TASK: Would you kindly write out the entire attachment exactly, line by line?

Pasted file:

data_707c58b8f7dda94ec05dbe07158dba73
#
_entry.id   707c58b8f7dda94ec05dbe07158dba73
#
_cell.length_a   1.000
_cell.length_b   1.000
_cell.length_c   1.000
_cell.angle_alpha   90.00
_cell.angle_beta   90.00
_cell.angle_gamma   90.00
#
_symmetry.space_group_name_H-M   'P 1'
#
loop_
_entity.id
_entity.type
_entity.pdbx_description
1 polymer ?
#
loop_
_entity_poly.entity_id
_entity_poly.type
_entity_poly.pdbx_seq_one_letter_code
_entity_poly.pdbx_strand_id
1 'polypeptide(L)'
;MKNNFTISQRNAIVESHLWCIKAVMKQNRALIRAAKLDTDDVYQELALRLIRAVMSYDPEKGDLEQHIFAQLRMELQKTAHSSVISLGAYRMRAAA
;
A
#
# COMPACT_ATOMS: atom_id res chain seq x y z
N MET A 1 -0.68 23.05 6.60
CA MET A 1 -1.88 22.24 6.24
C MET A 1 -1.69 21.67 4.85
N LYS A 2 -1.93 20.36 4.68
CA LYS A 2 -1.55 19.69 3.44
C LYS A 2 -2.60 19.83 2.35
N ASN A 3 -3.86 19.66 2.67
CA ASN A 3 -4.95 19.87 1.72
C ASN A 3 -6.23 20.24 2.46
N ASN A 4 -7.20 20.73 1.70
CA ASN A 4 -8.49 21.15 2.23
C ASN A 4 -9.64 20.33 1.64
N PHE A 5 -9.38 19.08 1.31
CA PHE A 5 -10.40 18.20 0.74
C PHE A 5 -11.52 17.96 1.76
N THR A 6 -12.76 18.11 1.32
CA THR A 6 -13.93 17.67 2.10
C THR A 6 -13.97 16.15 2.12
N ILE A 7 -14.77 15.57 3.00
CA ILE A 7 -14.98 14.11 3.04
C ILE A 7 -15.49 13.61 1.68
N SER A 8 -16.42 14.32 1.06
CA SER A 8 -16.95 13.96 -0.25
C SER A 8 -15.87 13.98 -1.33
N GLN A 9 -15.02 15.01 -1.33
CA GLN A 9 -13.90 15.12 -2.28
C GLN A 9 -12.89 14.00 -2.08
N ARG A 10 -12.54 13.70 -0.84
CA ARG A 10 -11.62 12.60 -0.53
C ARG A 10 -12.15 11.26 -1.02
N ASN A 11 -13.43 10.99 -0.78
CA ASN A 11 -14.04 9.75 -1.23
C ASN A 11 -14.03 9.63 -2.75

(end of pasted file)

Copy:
data_707c58b8f7dda94ec05dbe07158dba73
#
_entry.id   707c58b8f7dda94ec05dbe07158dba73
#
_cell.length_a   1.000
_cell.length_b   1.000
_cell.length_c   1.000
_cell.angle_alpha   90.00
_cell.angle_beta   90.00
_cell.angle_gamma   90.00
#
_symmetry.space_group_name_H-M   'P 1'
#
loop_
_entity.id
_entity.type
_entity.pdbx_description
1 polymer ?
#
loop_
_entity_poly.entity_id
_entity_poly.type
_entity_poly.pdbx_seq_one_letter_code
_entity_poly.pdbx_strand_id
1 'polypeptide(L)'
;MKNNFTISQRNAIVESHLWCIKAVMKQNRALIRAAKLDTDDVYQELALRLIRAVMSYDPEKGDLEQHIFAQLRMELQKTAHSSVISLGAYRMRAAA
;
A
#
# COMPACT_ATOMS: atom_id res chain seq x y z
N MET A 1 -0.68 23.05 6.60
CA MET A 1 -1.88 22.24 6.24
C MET A 1 -1.69 21.67 4.85
N LYS A 2 -1.93 20.36 4.68
CA LYS A 2 -1.55 19.69 3.44
C LYS A 2 -2.60 19.83 2.35
N ASN A 3 -3.86 19.66 2.67
CA ASN A 3 -4.95 19.87 1.72
C ASN A 3 -6.23 20.24 2.46
N ASN A 4 -7.20 20.73 1.70
CA ASN A 4 -8.49 21.15 2.23
C ASN A 4 -9.64 20.33 1.64
N PHE A 5 -9.38 19.08 1.31
CA PHE A 5 -10.40 18.20 0.74
C PHE A 5 -11.52 17.96 1.76
N THR A 6 -12.76 18.11 1.32
CA THR A 6 -13.93 17.67 2.10
C THR A 6 -13.97 16.15 2.12
N ILE A 7 -14.77 15.57 3.00
CA ILE A 7 -14.98 14.11 3.04
C ILE A 7 -15.49 13.61 1.68
N SER A 8 -16.42 14.32 1.06
CA SER A 8 -16.95 13.96 -0.25
C SER A 8 -15.87 13.98 -1.33
N GLN A 9 -15.02 15.01 -1.33
CA GLN A 9 -13.90 15.12 -2.28
C GLN A 9 -12.89 14.00 -2.08
N ARG A 10 -12.54 13.70 -0.84
CA ARG A 10 -11.62 12.60 -0.53
C ARG A 10 -12.15 11.26 -1.02
N ASN A 11 -13.43 10.99 -0.78
CA ASN A 11 -14.04 9.75 -1.23
C ASN A 11 -14.03 9.63 -2.75